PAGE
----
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Millions around the world have looked on in dismay as the Israeli army has invaded the West Bank of Palestine committing acts of brutal violence against the Palestinian people.  Their callous targeting of civilians and basic infrastructure – water, electricity, schools and homes, has exposed their excuses of a ‘war on terrorism’ to be cynical lies.  Even a friendly worldwide media has been at a loss to explain away its actions, evens its political friends have been forced to offer advice that the ‘good name ‘of Israel is being dragged through the mud.

What is happening now in Palestine is becoming clearer to many people.  It is the Zionist ‘solution’ to the Palestinian ‘problem’ – abolish the Palestinians by enforcing a new exodus from the West Bank that makes a future Palestinian state irrelevant or prepares an apartheid Bantustan utterly subservient to a powerful Zionist neighbour.

This much is becoming clearer.  What is not clear to many is how we arrived at this point.  Didn’t we have a peace process?  In 1993, the Oslo Accords were hailed as the basis for a lasting peace between Israel and the Palestinians.  Why hasn’t it worked?  If the Oslo Accords really did promise peace and justice we should demand that the United States intervene to ensure their implementation and we should shout it out loud and clear from today’s march.

But do the Oslo Accords promise such a solution?  Our answer is no, and because it is no this march should loudly demand an end to US intervention and point to a real road to peace and justice – not just for the Palestinians but for the Jewish population of the Middle East.  Why do we say no!

Oslo and the new Intifada

In the wake of its victory in the Gulf War US imperialism saw an opportunity to impose its own solution on the Palestinian people.  The PLO, having opposed the war against Iraq, was pressured by the reactionary Arab governments to accept this settlement.  The Oslo Accords were therefore a product of defeat.  Their basis was not the liberation of Palestine but continued subjugation.  For Israel, the Accords were an opportunity to end the first Intifada and to legitimise its continued domination.   The essence of the agreement was summed up by an Israeli negotiator - “in practice, the Oslo accords were founded on a neo-colonial basis, on a life of dependence of one on the other forever.”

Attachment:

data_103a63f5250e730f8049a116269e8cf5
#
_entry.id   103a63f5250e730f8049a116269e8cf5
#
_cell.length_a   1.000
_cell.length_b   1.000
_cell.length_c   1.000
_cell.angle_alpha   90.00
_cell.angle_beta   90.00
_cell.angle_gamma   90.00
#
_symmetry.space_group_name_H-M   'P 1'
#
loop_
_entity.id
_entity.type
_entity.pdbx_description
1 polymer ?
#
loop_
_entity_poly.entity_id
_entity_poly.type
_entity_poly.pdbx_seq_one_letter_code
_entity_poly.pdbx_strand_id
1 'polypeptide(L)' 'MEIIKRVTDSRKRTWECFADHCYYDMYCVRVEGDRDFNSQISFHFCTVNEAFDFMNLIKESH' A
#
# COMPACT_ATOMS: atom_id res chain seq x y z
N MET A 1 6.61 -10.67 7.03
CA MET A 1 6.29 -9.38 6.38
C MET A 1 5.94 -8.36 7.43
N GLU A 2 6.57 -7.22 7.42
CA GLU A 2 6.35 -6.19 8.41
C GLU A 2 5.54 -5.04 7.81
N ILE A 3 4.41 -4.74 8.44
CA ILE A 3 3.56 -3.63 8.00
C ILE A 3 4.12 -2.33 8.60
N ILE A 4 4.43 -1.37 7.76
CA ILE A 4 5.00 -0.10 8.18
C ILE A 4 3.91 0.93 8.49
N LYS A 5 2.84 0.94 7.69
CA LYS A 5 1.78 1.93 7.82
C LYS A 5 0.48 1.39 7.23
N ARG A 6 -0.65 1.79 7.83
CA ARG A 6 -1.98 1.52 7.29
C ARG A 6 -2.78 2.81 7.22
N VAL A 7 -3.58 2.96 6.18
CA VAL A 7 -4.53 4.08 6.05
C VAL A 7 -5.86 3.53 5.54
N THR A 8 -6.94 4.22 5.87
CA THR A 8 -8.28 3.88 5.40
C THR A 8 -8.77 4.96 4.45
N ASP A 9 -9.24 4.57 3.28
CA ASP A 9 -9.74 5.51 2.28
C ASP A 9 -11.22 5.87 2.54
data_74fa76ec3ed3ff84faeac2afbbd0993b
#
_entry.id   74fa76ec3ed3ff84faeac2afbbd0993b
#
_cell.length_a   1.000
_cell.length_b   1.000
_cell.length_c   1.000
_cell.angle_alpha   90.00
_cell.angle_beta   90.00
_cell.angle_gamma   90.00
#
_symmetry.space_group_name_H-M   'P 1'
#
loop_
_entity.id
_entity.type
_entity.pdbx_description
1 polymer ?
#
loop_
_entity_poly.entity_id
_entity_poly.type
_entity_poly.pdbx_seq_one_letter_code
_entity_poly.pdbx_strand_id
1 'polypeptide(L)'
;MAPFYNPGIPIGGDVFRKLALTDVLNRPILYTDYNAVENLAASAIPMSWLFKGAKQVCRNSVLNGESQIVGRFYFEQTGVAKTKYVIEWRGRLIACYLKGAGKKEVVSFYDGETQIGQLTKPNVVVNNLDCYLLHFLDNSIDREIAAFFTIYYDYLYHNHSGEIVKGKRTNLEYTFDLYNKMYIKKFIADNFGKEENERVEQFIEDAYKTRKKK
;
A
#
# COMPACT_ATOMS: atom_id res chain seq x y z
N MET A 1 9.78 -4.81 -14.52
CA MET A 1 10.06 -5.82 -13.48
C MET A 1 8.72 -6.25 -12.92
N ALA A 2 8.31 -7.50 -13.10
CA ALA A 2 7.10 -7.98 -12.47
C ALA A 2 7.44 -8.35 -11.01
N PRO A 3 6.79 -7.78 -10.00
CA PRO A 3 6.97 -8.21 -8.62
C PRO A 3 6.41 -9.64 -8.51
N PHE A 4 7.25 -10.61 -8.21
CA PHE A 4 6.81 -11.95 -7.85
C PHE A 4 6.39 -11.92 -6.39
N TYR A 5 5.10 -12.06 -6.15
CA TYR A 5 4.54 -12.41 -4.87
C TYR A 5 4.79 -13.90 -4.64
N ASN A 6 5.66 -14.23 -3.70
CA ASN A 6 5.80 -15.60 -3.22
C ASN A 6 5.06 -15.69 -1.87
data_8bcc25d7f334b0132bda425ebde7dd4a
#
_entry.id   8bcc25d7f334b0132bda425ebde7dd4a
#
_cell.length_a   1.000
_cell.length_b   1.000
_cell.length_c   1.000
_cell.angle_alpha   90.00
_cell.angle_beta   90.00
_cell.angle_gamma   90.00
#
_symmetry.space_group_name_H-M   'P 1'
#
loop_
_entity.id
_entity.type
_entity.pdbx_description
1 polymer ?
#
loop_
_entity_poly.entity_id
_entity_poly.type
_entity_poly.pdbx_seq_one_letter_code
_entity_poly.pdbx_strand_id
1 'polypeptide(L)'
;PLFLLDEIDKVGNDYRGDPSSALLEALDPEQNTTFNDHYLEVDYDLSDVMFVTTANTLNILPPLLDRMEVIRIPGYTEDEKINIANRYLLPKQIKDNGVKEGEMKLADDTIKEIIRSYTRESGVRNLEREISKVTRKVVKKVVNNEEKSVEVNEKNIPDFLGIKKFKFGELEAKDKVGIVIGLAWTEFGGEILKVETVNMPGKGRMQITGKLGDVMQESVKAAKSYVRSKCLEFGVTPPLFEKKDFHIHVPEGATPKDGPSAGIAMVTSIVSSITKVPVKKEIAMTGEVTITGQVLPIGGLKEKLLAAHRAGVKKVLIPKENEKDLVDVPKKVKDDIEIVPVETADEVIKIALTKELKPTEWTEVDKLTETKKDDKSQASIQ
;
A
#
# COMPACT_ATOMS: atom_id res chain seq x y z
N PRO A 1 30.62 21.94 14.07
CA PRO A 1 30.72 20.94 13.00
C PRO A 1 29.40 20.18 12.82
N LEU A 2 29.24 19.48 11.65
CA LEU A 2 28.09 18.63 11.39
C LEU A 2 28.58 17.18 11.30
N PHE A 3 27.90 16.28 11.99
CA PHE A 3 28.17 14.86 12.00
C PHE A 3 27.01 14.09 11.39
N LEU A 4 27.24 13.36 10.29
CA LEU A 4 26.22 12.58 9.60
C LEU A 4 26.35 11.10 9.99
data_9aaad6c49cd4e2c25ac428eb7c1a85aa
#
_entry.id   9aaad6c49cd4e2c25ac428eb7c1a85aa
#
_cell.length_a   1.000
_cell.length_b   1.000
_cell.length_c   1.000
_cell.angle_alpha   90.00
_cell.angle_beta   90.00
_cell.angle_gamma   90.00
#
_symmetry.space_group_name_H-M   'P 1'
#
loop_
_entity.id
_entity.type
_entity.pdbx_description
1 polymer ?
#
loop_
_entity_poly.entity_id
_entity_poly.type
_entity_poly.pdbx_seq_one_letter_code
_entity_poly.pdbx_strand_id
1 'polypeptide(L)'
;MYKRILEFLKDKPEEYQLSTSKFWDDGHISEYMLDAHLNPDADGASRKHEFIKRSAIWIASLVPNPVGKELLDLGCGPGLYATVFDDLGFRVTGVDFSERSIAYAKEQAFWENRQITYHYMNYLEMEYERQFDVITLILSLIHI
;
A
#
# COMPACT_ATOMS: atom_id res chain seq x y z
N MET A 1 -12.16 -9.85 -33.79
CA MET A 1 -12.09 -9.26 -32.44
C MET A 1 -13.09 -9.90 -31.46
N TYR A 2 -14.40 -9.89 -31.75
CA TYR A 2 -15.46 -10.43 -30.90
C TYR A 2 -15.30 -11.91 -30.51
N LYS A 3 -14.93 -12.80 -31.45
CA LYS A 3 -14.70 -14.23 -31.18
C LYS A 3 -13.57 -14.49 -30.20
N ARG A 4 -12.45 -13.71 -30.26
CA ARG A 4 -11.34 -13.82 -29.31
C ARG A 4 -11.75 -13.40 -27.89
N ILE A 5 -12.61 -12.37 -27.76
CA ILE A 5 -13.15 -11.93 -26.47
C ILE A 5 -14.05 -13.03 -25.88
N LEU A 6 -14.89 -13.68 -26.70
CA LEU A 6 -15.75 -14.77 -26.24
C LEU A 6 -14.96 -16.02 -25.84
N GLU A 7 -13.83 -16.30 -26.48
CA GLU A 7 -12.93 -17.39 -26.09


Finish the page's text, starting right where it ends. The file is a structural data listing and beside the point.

The role of the PLO was to police the agreement and repress the inevitable opposition that would arise.    The Palestinian National Authority, with Arafat at its head, had its security forces trained by the CIA and Israel.  It murdered and tortured opponents, exercised draconian censorship, and suppressed strikes – locking up the leaders of striking school teachers.  Sixty per cent of the PNA budget went to bureaucracy and security.  According to the PNA’s own accountants, $400 million went missing annually.

The daily lives of Palestinians got worse.  Their movement became increasingly restricted, settlements expanded and unemployment rose.   The Camp David talks that were supposed to be a final settlement promised a series of disconnected cantons, surrounded by Israeli settlements and military bases, east Jerusalem would not be the capital and Palestinian refugees would have no right to return.  It is the Oslo Accords that led to this point.

The second Intifada broke out as a reaction to this failure.  Yet even in the wake of the current Israeli onslaught Yasser Arafat is appealing for the peace process to be restored and pinning his hopes on the intervention of the US.  Yet, the US is fully behind the actions of Israel.  The visit of Colin Powell has provided the political cover for an onslaught financed and armed by the United States.

What kind of solidarity?

There is no doubt that the current plight of Palestinians has provoked sympathy and support around the world.  However, being outraged at the actions of Israel and drawing attention to the suffering, while an important aspect of any campaign, is not enough.  This can soon dissipate or be channelled into arguments and activities that do not challenge the root cause of the problem.